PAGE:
heart made out of rope to represent fibrotic heartIn patients with heart failure with a preserved ejection fraction (HFpEF), the prescribed treatments for managing comorbid hypertension do not seem to improve mortality as they do in other heart failure patients. Now MUSC researchers want to know why. In patients with HFpEF, who account for about half of all heart failure cases, the ventricles gradually thicken and stiffen, preventing normal relaxation from beat to beat. The underlying myocardial changes responsible for HFpEF development have proven elusive, providing a major challenge for cardiologists who seek to treat HFpEF patients. Using a translational approach, MUSC researchers and their colleagues are the first to address this challenge directly.

 MUSC Health cardiologists Michael R. Zile, M.D., and John S. Ikonomidis, M.D., Ph.D., along with their MUSC colleagues Catalin Baicu, Ph.D. and Amy Bradshaw, Ph.D., suspect that changes in certain fibrous proteins contribute to left ventricle relaxation deficits in HFpEF patients. Emerging data from a study led by Zile and published in the April 7, 2015 issue of Circulation1 examined changes in collagen and titin, two major fibrous proteins that constitute the physical scaffold necessary for normal relaxation in the heart. Using small myocardial muscle strips extracted from the hearts of 70 cardiac bypass surgery patients, Zile’s group discovered that a measure of ventricular muscle tension during relaxation, called passive stiffness, was pathologically increased in those patients with HFpEF. Just as suspected, this increase was dependent on changes in both collagen and titin. Importantly, these changes were only detected in patients with both hypertension and HFpEF. Moreover, biomarkers in patient plasma reflecting changes in collagen correlated with the presence and severity of HFpEF.

This work, undertaken at MUSC in collaboration with other centers, is the first to use tissue from HFpEF patients to pinpoint specific changes in titin and collagen as important underlying drivers of HFpEF development. How can this new information be used to help patients? Zile states that MUSC scientists are already collaborating with major pharmaceutical partners to develop new biomarker tools for HFpEF detection. “Proteins and peptides that indicate changes in collagen in the heart can be easily measured in small amounts of blood,” says Zile. “These biomarkers can be used to help make early diagnosis and predict prognostic outcomes in HFpEF patients. The arrival for these novel applications is just over the horizon.”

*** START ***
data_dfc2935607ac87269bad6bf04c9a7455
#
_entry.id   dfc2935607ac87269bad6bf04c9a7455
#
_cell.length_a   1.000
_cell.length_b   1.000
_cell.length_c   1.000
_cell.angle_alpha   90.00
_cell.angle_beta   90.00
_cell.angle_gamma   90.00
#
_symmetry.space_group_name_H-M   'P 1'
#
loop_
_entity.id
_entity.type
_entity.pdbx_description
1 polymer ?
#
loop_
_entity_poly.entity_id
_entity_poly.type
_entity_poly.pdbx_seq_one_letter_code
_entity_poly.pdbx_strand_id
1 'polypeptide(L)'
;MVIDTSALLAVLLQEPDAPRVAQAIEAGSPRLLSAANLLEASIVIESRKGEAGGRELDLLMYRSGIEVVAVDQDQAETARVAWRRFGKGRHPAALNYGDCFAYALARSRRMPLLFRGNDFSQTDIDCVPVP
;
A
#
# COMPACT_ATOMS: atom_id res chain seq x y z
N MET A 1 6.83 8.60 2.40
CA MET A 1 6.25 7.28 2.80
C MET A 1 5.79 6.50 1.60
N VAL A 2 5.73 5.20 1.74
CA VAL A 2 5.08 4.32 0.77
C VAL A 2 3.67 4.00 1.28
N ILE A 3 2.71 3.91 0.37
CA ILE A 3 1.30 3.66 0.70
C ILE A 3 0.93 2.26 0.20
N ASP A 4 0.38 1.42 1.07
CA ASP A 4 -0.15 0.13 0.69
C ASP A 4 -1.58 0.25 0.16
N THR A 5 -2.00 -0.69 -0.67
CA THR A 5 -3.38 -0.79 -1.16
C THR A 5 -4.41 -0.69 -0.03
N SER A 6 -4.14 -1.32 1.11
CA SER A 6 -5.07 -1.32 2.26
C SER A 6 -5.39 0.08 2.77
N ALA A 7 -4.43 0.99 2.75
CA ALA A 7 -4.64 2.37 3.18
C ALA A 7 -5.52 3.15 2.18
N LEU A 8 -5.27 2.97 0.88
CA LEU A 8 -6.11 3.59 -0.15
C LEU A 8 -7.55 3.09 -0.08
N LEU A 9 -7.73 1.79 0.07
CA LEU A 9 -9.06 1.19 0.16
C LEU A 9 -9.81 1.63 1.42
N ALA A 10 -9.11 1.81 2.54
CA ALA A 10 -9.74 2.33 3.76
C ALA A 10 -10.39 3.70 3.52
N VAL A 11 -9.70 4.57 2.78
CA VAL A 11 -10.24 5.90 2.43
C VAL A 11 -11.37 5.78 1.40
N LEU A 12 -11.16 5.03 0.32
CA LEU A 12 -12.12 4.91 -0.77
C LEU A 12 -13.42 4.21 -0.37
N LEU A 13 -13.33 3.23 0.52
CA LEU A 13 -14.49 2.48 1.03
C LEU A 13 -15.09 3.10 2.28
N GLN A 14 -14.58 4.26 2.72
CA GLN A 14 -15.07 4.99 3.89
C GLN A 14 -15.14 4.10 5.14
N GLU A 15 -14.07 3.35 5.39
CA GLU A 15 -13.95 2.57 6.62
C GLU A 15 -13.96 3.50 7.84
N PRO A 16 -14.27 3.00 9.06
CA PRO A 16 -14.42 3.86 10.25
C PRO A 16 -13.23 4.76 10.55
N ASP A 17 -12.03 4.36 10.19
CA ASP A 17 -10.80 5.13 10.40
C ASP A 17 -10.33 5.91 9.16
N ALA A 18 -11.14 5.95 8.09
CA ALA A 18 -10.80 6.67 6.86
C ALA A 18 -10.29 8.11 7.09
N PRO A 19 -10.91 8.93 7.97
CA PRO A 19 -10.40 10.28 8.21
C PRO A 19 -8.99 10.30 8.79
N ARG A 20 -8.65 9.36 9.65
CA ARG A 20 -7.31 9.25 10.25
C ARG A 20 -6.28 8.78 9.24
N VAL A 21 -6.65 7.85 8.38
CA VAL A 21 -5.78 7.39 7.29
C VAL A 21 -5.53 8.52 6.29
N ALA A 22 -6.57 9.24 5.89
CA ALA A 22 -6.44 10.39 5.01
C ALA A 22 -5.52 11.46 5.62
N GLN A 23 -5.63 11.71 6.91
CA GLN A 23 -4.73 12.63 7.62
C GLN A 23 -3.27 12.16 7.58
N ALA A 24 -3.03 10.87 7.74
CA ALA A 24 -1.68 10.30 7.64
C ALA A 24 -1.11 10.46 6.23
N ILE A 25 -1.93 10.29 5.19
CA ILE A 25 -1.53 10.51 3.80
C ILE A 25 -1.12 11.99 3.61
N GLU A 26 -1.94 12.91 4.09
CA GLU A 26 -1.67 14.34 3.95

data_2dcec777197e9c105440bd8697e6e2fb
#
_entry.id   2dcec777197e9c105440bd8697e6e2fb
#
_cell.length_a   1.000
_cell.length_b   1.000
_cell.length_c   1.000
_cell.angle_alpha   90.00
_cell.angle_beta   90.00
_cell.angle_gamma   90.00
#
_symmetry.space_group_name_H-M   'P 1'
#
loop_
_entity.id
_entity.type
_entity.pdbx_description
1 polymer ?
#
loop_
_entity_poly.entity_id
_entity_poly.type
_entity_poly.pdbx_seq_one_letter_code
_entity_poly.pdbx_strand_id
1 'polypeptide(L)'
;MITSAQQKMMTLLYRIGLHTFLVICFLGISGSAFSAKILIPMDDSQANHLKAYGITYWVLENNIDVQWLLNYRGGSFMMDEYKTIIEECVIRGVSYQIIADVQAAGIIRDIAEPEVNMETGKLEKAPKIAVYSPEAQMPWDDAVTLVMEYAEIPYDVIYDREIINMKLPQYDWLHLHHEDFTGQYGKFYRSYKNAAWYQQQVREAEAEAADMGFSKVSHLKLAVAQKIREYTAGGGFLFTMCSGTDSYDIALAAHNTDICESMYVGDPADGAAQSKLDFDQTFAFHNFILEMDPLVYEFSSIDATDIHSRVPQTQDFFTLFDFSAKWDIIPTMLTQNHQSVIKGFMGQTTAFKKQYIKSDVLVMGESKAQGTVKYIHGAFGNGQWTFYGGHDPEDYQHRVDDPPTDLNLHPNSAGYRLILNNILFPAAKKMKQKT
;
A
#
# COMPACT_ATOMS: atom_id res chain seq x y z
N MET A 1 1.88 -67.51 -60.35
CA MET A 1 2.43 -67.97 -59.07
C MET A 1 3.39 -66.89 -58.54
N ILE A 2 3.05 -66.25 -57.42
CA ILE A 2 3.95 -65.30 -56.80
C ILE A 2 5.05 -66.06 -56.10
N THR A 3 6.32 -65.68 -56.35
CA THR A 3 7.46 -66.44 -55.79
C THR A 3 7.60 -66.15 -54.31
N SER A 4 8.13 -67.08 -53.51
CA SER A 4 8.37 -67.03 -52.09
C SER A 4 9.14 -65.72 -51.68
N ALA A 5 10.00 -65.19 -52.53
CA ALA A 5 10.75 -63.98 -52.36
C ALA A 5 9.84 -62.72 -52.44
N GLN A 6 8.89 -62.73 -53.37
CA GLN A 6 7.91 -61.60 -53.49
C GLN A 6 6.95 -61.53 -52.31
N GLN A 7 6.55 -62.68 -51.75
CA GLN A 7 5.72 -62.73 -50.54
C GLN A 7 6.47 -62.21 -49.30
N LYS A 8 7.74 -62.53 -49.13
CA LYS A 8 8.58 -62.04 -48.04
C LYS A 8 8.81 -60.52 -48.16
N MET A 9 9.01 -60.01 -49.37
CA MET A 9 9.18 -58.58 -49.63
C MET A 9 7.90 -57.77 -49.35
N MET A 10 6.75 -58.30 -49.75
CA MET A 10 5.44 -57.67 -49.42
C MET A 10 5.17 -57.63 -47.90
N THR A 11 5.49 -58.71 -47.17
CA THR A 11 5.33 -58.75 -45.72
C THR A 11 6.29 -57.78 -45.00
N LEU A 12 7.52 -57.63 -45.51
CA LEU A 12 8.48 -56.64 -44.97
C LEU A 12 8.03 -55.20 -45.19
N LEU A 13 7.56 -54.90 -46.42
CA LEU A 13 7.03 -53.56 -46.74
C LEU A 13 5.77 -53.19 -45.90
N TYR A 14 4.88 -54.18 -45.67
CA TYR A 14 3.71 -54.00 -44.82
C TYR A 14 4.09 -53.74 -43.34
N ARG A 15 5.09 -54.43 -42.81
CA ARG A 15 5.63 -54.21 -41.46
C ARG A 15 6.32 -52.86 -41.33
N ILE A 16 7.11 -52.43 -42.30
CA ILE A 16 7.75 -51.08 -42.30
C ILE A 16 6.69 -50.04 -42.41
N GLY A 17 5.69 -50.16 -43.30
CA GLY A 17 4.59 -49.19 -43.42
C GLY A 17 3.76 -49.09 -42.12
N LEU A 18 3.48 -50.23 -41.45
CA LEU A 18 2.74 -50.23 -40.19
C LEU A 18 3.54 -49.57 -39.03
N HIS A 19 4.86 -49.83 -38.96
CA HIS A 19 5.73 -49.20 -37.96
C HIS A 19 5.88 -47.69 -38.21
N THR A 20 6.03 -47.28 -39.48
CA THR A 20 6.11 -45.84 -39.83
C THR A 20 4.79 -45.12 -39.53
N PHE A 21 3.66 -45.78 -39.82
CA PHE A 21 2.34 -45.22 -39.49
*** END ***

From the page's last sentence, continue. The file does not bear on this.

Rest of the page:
Reference

 1Zile MR, et al. Myocardial stiffness in patients with heart failure and a preserved ejection fraction: contributions of collagen and titin. Circulation. 2015 Apr 7;131(14):1247-59.

 

In patients with HFpEF, thicker and stiffer ventricles impair normal relaxation and filling.

 

Genetic Origin of Mitral Valve ProlapseAs part of a multi-center investigation recently reported in the journals Nature1 and Nature Genetics,2 researchers at the Medical University of South Carolina (MUSC) and Harvard/Massachusetts General Hospital as well as other international institutes have discovered genetic and biological causes for MVP. The investigators identify that MVP can be a result of heritable genetic errors that occur during embryonic cardiac development and progress over the lifespan of affected individuals.

Mitral valve prolapse (MVP) affects 1 in 40 individuals making it one of the most prevalent human diseases. Many individuals with MVP develop potentially life-threatening cardiac arrhythmia and heart failure.